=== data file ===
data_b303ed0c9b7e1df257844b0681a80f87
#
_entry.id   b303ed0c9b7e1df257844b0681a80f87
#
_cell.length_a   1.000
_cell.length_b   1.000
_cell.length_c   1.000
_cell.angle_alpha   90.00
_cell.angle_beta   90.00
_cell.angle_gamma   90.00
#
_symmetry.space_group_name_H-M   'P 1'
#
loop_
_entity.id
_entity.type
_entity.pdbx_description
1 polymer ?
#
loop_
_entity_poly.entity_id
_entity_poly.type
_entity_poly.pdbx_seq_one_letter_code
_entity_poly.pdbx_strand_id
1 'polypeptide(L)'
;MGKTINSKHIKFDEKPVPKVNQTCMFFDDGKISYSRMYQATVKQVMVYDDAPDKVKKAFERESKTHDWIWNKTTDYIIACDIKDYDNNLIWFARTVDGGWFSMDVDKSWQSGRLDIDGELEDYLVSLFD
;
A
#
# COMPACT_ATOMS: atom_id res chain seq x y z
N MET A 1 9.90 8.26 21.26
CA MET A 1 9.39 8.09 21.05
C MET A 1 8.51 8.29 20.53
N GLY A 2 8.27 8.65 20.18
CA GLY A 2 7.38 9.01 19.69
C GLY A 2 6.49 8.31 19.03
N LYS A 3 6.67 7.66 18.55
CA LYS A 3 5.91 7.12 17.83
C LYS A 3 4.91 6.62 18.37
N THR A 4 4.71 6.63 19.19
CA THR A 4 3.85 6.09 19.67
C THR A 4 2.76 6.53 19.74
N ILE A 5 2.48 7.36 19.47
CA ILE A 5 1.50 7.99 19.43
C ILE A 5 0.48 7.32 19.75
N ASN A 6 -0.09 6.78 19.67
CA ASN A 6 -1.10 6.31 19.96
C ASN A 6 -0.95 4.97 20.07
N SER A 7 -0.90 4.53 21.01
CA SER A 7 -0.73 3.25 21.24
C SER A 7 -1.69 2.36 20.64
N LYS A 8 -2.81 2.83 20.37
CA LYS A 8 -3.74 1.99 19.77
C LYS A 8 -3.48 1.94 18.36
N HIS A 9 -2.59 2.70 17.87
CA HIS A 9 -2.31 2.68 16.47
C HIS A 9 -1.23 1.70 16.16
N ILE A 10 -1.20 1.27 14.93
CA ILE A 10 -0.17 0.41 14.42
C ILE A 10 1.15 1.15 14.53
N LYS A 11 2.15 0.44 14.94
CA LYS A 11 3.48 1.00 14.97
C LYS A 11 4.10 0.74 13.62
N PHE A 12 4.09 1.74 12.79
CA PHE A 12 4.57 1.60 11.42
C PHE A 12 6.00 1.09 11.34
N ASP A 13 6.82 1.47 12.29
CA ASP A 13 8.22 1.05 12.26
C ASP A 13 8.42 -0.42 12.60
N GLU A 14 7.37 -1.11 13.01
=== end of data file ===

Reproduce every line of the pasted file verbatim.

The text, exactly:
data_b303ed0c9b7e1df257844b0681a80f87
#
_entry.id   b303ed0c9b7e1df257844b0681a80f87
#
_cell.length_a   1.000
_cell.length_b   1.000
_cell.length_c   1.000
_cell.angle_alpha   90.00
_cell.angle_beta   90.00
_cell.angle_gamma   90.00
#
_symmetry.space_group_name_H-M   'P 1'
#
loop_
_entity.id
_entity.type
_entity.pdbx_description
1 polymer ?
#
loop_
_entity_poly.entity_id
_entity_poly.type
_entity_poly.pdbx_seq_one_letter_code
_entity_poly.pdbx_strand_id
1 'polypeptide(L)'
;MGKTINSKHIKFDEKPVPKVNQTCMFFDDGKISYSRMYQATVKQVMVYDDAPDKVKKAFERESKTHDWIWNKTTDYIIACDIKDYDNNLIWFARTVDGGWFSMDVDKSWQSGRLDIDGELEDYLVSLFD
;
A
#
# COMPACT_ATOMS: atom_id res chain seq x y z
N MET A 1 9.90 8.26 21.26
CA MET A 1 9.39 8.09 21.05
C MET A 1 8.51 8.29 20.53
N GLY A 2 8.27 8.65 20.18
CA GLY A 2 7.38 9.01 19.69
C GLY A 2 6.49 8.31 19.03
N LYS A 3 6.67 7.66 18.55
CA LYS A 3 5.91 7.12 17.83
C LYS A 3 4.91 6.62 18.37
N THR A 4 4.71 6.63 19.19
CA THR A 4 3.85 6.09 19.67
C THR A 4 2.76 6.53 19.74
N ILE A 5 2.48 7.36 19.47
CA ILE A 5 1.50 7.99 19.43
C ILE A 5 0.48 7.32 19.75
N ASN A 6 -0.09 6.78 19.67
CA ASN A 6 -1.10 6.31 19.96
C ASN A 6 -0.95 4.97 20.07
N SER A 7 -0.90 4.53 21.01
CA SER A 7 -0.73 3.25 21.24
C SER A 7 -1.69 2.36 20.64
N LYS A 8 -2.81 2.83 20.37
CA LYS A 8 -3.74 1.99 19.77
C LYS A 8 -3.48 1.94 18.36
N HIS A 9 -2.59 2.70 17.87
CA HIS A 9 -2.31 2.68 16.47
C HIS A 9 -1.23 1.70 16.16
N ILE A 10 -1.20 1.27 14.93
CA ILE A 10 -0.17 0.41 14.42
C ILE A 10 1.15 1.15 14.53
N LYS A 11 2.15 0.44 14.94
CA LYS A 11 3.48 1.00 14.97
C LYS A 11 4.10 0.74 13.62
N PHE A 12 4.09 1.74 12.79
CA PHE A 12 4.57 1.60 11.42
C PHE A 12 6.00 1.09 11.34
N ASP A 13 6.82 1.47 12.29
CA ASP A 13 8.22 1.05 12.26
C ASP A 13 8.42 -0.42 12.60
N GLU A 14 7.37 -1.11 13.01